Let’s start with calcium. There are many calcium-rich plant-based foods, but dairy is the main natural source, which means that vegans usually lack this essential nutrient in their diets. Calcium is required for the formation of bones, function of muscles, healthy blood pressure and nerve transmission. For your body to absorb it, you need to take it alongside vitamin D, which we will look into later. If you need to buy supplements, check out Future Kind as these are perfect for those living a vegan lifestyle.
Iodine is a trace mineral required for the optimal function of the thyroid. It is also a vital component of the thyroid hormone. This hormone is accountable for many enzymes, protein syntheses and the development of the nervous and skeletal system in babies. The main sources for iodine are dairy, fish and shellfish. If you follow a strict vegan diet, then you put yourself at risk of iodine deficiency. You can consume iodine through certain types of seaweed, but taking a supplement is recommended.
Iron can be found in both animal and plant-based products. It is essential for carrying the correct levels of oxygen in your blood, creating new DNA, growth and is used in energy metabolism. There are two forms of iron; heme, which is from animals, and is more bioavailable in humans compared to non-heme iron (which is from plants). If you don’t consume enough iron, it can lead to fatigue and anemia, so as a vegan, you should definitely be taking iron supplements alongside cooking with iron-rich plant foods.
Omega-3 fatty acids are important for the health and development of your nervous systems, brain and eyes. It is also a strong anti-inflammatory. There are many different types of omega-3s, but the three that we know the most about are docosahexaenoic acid (DHA), alpha-linolenic acid (ALA), and eicosapentaenoic acid (EPA). Although some plant-based foods contain omega-3, the main source is oily fish. The human body cannot produce omega-3, so vegans must take it in supplement form.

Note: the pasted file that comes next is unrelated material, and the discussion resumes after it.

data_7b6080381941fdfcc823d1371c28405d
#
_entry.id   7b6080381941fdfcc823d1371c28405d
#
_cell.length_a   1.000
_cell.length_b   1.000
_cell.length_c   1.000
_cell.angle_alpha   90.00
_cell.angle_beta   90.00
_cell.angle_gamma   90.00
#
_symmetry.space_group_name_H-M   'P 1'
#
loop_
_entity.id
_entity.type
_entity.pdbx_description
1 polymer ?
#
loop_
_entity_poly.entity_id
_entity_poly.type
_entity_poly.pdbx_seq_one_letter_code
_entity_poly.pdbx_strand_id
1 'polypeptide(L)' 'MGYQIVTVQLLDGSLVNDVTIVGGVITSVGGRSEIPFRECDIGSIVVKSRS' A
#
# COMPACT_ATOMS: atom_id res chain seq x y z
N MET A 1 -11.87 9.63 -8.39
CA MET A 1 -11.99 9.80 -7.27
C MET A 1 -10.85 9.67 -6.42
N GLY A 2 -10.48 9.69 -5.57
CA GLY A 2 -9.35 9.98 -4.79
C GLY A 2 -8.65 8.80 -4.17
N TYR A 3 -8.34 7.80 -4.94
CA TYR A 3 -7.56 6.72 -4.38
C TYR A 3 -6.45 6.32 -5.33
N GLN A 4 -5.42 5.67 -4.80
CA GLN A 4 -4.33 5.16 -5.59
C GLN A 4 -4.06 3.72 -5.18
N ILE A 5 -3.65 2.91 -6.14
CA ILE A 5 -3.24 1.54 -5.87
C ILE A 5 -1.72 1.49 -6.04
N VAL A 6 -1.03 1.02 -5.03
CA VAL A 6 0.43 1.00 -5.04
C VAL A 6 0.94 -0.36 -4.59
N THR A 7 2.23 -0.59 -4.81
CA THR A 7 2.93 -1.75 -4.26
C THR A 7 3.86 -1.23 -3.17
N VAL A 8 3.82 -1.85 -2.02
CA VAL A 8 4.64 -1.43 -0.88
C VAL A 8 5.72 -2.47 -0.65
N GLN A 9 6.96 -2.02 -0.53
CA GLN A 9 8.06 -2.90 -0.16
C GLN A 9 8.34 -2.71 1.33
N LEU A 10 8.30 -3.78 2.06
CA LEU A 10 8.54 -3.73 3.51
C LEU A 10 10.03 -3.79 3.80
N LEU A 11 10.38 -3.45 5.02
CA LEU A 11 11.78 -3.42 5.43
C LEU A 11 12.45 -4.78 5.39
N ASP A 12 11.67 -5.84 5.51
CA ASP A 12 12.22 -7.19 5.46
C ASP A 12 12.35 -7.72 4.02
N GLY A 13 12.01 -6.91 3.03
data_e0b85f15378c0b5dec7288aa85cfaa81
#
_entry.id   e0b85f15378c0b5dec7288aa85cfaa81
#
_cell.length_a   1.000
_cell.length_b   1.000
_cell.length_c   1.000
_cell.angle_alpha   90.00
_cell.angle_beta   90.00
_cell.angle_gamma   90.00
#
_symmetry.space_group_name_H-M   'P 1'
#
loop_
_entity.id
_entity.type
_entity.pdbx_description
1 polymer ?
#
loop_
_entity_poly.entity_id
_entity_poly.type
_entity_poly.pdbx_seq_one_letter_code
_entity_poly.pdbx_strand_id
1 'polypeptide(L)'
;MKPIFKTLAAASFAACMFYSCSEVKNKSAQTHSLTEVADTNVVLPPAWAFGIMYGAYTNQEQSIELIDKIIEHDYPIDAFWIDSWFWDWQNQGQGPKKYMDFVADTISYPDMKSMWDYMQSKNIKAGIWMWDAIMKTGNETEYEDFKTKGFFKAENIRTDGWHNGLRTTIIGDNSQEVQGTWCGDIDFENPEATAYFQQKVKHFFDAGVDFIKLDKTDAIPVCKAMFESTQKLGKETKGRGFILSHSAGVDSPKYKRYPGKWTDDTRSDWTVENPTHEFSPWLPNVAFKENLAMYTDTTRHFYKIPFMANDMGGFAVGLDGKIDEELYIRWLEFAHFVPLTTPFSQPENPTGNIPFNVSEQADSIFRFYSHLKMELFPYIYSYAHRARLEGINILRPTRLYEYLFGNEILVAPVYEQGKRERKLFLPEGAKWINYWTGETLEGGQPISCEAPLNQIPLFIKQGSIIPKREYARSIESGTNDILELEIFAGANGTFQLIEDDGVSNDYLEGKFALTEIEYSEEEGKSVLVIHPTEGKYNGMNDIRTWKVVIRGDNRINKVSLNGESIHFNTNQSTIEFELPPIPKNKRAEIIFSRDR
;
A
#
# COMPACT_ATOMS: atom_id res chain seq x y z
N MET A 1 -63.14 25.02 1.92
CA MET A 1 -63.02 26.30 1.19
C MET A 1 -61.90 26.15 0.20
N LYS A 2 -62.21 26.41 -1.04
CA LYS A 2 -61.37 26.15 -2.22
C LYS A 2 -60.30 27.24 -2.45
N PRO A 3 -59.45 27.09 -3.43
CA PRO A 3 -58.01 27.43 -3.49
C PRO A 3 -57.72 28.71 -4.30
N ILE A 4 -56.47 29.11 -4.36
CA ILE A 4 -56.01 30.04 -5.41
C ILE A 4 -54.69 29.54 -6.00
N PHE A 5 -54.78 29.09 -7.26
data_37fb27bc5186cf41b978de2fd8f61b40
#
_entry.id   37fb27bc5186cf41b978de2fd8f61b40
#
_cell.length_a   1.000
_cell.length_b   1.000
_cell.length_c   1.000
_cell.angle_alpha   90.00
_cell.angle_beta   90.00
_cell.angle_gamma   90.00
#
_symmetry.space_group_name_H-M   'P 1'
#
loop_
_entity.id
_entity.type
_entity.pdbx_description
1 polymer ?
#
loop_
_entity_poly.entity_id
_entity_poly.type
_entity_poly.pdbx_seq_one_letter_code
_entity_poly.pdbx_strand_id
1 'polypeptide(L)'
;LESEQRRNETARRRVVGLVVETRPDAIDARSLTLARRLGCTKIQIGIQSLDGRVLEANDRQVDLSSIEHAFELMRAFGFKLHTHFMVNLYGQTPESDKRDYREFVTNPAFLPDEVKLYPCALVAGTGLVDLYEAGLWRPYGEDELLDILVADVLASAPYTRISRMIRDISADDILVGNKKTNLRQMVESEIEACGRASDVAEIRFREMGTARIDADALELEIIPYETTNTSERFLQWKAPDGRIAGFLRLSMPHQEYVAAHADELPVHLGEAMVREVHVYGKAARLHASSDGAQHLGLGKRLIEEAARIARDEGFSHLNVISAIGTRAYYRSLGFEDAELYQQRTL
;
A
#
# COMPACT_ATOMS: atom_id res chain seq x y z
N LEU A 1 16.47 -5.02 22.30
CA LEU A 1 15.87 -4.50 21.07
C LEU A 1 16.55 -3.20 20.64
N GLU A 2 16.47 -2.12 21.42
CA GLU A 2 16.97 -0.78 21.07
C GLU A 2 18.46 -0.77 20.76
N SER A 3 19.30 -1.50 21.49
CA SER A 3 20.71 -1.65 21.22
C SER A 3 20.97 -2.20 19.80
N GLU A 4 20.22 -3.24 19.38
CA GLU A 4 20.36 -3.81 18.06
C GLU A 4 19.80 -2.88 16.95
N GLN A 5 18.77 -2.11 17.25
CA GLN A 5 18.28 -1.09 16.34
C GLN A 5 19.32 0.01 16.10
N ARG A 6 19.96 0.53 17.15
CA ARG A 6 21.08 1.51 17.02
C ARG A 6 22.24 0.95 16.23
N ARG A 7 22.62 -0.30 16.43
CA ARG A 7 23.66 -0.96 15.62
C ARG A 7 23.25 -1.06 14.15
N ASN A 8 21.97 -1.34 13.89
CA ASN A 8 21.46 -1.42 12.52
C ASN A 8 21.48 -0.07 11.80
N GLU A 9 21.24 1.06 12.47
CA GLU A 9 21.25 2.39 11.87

#5. Vitamin B12
Vitamin B12 is naturally found in animal products, from meat, to eggs and dairy. This water-soluble vitamin supports the function of the nervous system and helps with the formation of red blood cells. Despite its water solubility, stores of vitamin B12 can circulate throughout the body for many years. This means that it can take up to five years to develop a deficiency. Even though it naturally occurs in animal products, vitamin B12 can be produced synthetically, so no cruelty needs to be involved.
#6. Vitamin D
When it comes to taking care of your immune function and bone health, consuming enough vitamin D is crucial. This vitamin is fat-soluble and acts as a hormone in your body. Its role is to promote the absorption of calcium, support the correct levels of blood pressure and a healthy heart. Vitamin D can be found in some food products, but its main source is the sun. Whether you eat meat or not, if you don’t spend 20-30 minutes in the sun each day, you should take a vitamin D supplement.
Zinc is an essential mineral that is required for the optimum function of the immune system. It also sustains your sense of taste and smell, growth and supports hormones. You cannot store zinc and your body needs it for over 100 enzyme reactions, so taking this mineral daily is critical. Zinc deficiency is fairly common in the US, especially amongst the vegan community. There are many vegan foods that contain zinc, but animal products aid absorption, so taking a supplement is advised.
Whether you do or don’t consume animal products, many people take supplements to support certain body functions and our health. If you are sticking to a plant-based diet, then taking daily supplements is more crucial, but in the grand scheme of things, it is not something that should put you off being a vegan. Always speak to your doctor or a nutritionist if you have any questions or concerns.